2. Mud Seed Bombs

    A seed bomb is basically a mud pie mixed with some seeds and a little bit of clay to hold it together. The idea is to help Mother Nature in places where flowers are needed because as the seeds germinate, the tight ball actually anchors to the ground. To assemble a seed bomb, mix together 2 parts soil, 5 parts clay, 1 part water, and 1 part seeds of your choice. Mix everything together in a big tub and set out to dry for 24- 48 hours. After the seed balls dry, find areas in your yard, on the sides of roads, or in parts of your town that could use some color, and throw your seed bombs out into the world. These dynamite little balls don’t need to be tucked in or watered. Mother Nature will get right to work on them!

  3. Mud Monsters

    Moving on from the mud pie and the mud seed bomb, your child is now ready to take their skills to the next level and create a creature from the dirt, A.K.A. a mud monster. Simply make a mud ball and then add monster-like features, such as three eyes from tiny pebbles, a horn out of a pointy shell, pine needle fur, sticks for claws, tiny pine cones for teeth. Truly anyone or anything, monster, person, or animal can be made from a ball of mud and a few sticks for arms and legs!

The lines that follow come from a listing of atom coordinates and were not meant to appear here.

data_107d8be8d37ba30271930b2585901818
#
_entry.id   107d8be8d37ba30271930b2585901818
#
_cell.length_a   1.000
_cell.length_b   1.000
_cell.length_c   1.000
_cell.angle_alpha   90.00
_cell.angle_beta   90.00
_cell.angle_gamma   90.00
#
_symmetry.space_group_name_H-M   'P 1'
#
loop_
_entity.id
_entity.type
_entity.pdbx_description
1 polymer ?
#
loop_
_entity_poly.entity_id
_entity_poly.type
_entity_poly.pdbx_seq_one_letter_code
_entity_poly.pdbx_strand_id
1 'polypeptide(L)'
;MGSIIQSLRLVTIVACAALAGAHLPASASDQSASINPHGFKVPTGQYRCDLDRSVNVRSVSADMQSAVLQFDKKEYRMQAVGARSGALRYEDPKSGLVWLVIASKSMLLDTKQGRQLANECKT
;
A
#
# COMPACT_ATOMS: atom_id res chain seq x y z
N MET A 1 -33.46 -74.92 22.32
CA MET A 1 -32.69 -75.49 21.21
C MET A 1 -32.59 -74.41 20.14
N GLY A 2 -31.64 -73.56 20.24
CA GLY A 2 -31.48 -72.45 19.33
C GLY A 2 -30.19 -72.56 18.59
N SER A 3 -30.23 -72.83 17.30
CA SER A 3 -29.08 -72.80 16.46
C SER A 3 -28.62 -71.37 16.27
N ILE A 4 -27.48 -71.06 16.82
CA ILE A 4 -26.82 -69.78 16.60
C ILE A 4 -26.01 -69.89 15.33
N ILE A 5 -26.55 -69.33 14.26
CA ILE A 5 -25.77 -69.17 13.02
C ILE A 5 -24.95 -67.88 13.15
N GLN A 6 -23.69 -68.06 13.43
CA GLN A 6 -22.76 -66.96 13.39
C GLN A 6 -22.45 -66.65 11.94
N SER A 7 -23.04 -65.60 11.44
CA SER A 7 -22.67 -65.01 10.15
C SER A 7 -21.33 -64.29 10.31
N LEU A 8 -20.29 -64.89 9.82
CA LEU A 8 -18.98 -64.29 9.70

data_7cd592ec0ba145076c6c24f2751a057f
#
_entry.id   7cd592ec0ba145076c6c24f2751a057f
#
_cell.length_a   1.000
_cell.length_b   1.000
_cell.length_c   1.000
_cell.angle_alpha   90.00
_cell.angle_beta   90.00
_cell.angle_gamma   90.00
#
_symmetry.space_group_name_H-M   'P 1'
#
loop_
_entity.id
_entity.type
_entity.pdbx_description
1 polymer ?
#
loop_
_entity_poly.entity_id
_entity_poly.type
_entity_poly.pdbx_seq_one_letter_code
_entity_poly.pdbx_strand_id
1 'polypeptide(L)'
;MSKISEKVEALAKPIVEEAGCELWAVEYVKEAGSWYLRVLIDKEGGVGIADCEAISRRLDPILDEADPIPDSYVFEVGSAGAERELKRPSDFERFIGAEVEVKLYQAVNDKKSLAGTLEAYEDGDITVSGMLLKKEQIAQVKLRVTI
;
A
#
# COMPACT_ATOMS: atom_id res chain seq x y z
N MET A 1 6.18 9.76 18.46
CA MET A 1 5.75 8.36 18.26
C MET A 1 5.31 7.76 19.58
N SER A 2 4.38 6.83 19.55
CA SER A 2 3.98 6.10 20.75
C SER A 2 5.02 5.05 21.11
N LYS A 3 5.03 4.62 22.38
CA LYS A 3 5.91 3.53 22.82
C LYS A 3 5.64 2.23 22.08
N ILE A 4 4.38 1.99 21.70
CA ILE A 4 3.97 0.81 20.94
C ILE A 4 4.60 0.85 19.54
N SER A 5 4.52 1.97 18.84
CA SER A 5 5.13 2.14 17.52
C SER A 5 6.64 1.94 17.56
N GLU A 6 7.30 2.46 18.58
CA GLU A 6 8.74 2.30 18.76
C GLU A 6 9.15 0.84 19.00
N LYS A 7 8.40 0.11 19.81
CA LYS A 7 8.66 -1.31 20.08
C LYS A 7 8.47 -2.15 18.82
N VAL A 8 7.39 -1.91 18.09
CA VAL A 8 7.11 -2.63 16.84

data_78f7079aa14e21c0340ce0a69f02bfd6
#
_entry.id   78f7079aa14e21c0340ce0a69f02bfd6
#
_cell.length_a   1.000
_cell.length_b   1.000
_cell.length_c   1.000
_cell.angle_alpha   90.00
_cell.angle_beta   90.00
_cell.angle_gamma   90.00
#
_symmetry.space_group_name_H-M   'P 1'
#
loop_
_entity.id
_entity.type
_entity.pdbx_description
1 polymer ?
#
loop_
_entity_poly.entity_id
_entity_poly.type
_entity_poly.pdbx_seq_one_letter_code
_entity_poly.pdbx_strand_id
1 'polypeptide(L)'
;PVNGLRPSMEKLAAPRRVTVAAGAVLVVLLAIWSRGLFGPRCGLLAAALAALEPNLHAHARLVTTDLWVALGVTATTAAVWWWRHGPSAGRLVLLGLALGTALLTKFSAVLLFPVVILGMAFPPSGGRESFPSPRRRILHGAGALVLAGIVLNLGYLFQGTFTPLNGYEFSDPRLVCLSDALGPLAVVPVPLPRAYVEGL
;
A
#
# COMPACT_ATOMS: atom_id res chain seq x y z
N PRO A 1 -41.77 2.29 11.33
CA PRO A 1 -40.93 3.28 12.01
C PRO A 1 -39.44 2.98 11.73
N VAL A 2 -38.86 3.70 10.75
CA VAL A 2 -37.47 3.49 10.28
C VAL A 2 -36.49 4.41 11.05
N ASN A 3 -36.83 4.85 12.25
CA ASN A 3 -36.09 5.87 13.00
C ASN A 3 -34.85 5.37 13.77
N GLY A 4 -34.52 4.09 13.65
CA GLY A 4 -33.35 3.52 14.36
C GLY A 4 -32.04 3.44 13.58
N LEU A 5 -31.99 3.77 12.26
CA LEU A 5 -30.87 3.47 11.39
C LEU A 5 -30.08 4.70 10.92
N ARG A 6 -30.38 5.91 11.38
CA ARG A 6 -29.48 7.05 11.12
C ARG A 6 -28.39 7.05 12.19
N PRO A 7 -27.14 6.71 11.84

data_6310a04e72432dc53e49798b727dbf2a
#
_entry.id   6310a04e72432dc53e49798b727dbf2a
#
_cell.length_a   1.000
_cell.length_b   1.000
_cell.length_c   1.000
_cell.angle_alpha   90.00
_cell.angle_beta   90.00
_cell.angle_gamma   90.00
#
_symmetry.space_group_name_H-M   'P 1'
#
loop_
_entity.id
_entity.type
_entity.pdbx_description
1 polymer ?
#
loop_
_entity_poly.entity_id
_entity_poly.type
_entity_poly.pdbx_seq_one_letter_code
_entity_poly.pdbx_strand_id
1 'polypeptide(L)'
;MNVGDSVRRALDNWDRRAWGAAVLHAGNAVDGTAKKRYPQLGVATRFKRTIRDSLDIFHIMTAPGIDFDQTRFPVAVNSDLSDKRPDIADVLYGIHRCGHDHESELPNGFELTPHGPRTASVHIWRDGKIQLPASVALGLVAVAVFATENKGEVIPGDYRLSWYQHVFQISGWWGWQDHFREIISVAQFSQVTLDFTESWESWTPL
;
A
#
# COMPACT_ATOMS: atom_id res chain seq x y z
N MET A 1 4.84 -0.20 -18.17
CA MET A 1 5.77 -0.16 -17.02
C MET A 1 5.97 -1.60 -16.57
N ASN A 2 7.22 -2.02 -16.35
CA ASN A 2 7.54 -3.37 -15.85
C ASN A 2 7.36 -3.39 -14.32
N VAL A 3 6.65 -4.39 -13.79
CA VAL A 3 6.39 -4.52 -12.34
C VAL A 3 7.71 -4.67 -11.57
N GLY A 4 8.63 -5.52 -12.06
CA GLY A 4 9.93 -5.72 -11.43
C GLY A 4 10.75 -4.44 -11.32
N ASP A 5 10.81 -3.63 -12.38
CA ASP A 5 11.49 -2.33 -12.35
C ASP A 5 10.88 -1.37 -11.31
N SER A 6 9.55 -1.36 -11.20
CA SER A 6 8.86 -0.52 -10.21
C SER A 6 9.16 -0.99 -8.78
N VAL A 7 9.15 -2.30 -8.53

4. Mud Painting

    For almost as long as humans have been on this earth, they have been painting. And long before paint came in metal tubes from the art store, early artists used paints mixed with natural materials, most often mud. Ancient artists created mud murals on cave walls, inside their huts, and even on hand woven cloth. This activity encourages your young mud enthusiasts to take up their brushes and turn mud into paint to create a mud painting. To make a mud masterpiece, find an old white T-shirt or a white sheet and set up an outdoor table. Collect some mud or make some using garden dirt or potting soil and water. Now get your kids ready to paint. Pull out some brushes and set up a big bucket of water for cleaning up. Now let them paint whatever design or image they are called to create. Once the designs are finished, hang the cloth to dry in the sun. Once the mud has set, usually by the end of the day, rinse off the mud to reveal the magical mud stained design.

    *Note: Mud paintings should never be washed in a machine as machine washing will make the design fade more quickly.

  5. Mud Scratch Art

    Maybe the above activity is a bit too messy and time consuming, if so, this simple mud art activity is perfect. Find a piece of wood and have your child cover it entirely with mud. While the mud is still wet, they can use a thin stick to create designs. This is nature’s version of scratch art. The beauty of this version is that your kids can wash the wood off repeatedly until they have a design to keep. When that magic moment happens, just set the mud out in the sun to preserve this masterpiece.

***Activities adapted from Muddy Boots and Other Childhood Adventures by Liza Gardner Walsh, published by Downeast Books.